The number of adults taking out Individual Savings Accounts (Isa) has fallen to its lowest level for ten years, according to official figures.
HM Revenue and Customs said there were 13m new accounts opened in 2014-15, down from 13.5m the year before.
The figure, the lowest since 2004-05, will be disappointing for the Treasury, which is trying to encourage more people to save.
It comes in spite of an increase in the amount savers can put in to an Isa.
In July last year the maximum subscription amount was increased to £15,000 for both cash and stocks-and-shares Isas.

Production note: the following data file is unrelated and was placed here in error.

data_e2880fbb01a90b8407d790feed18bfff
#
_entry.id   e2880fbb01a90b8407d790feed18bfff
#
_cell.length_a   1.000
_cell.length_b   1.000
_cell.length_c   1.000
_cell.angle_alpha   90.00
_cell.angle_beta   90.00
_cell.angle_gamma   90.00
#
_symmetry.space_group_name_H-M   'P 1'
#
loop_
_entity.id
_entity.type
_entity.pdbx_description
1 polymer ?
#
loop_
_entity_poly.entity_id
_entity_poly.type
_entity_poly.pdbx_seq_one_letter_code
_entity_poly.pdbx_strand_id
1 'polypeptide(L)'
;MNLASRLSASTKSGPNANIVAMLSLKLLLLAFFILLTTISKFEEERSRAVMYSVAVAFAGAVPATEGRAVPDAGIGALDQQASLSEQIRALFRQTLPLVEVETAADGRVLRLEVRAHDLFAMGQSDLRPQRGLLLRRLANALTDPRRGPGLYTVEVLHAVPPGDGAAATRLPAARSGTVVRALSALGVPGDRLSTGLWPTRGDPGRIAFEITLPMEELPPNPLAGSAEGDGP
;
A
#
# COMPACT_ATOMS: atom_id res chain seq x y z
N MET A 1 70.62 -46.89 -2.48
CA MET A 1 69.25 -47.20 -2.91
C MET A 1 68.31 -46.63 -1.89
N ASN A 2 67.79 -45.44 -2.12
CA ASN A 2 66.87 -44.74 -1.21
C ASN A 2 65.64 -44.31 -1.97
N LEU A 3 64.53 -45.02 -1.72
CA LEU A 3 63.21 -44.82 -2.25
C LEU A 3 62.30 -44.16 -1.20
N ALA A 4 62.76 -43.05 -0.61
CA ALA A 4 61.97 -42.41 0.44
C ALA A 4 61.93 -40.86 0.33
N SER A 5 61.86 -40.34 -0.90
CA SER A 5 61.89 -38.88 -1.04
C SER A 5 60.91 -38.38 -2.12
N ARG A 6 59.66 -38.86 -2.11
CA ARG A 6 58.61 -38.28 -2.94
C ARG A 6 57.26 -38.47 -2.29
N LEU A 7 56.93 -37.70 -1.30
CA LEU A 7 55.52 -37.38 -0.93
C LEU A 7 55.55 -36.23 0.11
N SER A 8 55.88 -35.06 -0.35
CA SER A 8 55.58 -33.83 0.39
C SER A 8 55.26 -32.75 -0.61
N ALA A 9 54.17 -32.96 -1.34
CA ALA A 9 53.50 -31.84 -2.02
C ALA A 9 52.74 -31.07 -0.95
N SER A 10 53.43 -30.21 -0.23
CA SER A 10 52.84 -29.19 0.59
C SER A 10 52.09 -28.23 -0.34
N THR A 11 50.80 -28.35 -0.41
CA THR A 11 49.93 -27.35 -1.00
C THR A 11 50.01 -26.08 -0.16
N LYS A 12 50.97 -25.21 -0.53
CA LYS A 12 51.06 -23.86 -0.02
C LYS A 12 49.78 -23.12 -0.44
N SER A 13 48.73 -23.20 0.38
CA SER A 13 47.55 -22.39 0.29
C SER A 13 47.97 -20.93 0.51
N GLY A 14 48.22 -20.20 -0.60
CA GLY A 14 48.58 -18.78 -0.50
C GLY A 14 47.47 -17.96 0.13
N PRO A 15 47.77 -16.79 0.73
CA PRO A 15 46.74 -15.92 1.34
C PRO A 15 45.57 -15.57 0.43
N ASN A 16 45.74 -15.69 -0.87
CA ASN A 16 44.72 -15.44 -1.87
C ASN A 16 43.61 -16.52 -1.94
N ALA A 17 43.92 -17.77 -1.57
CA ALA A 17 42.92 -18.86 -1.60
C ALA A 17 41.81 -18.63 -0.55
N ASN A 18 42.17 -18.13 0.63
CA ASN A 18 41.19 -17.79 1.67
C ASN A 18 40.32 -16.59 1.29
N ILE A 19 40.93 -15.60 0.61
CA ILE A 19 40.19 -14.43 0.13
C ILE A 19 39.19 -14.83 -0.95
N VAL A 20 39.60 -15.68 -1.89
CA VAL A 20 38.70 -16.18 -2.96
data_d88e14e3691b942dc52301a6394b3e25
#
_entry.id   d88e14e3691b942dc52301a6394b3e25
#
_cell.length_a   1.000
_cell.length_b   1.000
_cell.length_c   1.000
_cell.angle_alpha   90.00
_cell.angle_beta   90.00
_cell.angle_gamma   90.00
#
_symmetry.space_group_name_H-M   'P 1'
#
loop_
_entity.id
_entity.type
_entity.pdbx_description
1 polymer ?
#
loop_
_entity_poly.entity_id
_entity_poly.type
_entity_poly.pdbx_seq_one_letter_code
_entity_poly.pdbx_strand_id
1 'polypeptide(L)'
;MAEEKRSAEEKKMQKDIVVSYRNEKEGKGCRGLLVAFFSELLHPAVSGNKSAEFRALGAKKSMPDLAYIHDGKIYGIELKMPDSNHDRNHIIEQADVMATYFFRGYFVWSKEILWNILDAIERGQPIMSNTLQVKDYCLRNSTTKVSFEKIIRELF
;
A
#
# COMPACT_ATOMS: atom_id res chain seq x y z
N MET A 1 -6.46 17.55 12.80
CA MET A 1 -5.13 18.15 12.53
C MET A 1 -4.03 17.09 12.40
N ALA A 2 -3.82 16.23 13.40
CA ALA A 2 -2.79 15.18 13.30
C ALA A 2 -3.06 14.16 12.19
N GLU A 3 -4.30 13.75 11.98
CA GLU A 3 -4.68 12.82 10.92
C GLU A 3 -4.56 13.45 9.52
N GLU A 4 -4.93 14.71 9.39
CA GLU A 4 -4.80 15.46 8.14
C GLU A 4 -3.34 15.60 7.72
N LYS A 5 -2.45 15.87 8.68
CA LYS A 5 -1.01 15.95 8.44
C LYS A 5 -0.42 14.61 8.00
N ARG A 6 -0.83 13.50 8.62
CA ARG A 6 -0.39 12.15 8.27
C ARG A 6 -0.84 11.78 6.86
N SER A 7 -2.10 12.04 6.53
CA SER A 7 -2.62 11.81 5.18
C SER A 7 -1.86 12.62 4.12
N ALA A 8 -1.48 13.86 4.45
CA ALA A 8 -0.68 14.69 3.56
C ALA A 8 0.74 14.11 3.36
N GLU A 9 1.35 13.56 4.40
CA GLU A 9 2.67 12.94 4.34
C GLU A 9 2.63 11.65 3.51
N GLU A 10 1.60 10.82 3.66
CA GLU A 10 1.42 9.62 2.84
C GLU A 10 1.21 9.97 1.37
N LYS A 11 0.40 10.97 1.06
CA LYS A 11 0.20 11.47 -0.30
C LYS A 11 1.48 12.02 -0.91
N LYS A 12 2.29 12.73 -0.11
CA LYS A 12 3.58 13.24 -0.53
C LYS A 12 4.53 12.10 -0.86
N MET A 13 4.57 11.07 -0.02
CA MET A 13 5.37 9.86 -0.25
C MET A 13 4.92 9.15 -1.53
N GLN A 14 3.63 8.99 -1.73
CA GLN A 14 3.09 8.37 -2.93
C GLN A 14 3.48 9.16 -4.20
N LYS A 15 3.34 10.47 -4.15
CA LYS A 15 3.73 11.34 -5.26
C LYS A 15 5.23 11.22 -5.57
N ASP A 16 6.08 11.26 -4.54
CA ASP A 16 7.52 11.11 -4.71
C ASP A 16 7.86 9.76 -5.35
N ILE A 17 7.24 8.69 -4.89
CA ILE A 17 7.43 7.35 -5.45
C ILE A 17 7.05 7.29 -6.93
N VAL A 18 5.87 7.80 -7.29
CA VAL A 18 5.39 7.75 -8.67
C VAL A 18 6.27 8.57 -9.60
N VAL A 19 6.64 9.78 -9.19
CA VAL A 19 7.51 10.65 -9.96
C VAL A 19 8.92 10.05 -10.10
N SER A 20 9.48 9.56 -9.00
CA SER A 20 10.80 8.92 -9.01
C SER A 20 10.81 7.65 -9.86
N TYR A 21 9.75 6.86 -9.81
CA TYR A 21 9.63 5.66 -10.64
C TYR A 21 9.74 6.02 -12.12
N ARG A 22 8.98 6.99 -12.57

The current limit is £15,240.
The accounts are free of both Income and Capital Gains Tax.
One reason for the fall may be that savings rates have been so low that being tax-free offers little extra advantage.
Indeed, a typical one year fixed-rate cash Isa offers a 1.75% return, while some one year savings bonds offer as much as 2%.
However Junior Isas, for those under 18, did prove more popular.
In 2014-15 there were 510,000 new accounts opened, up from 432,000 the year before.
Of savings already in Isas, 80% is held in cash, and 20% is in stocks and shares, according to the HM Revenue and Customs.
The average investment is £6,064.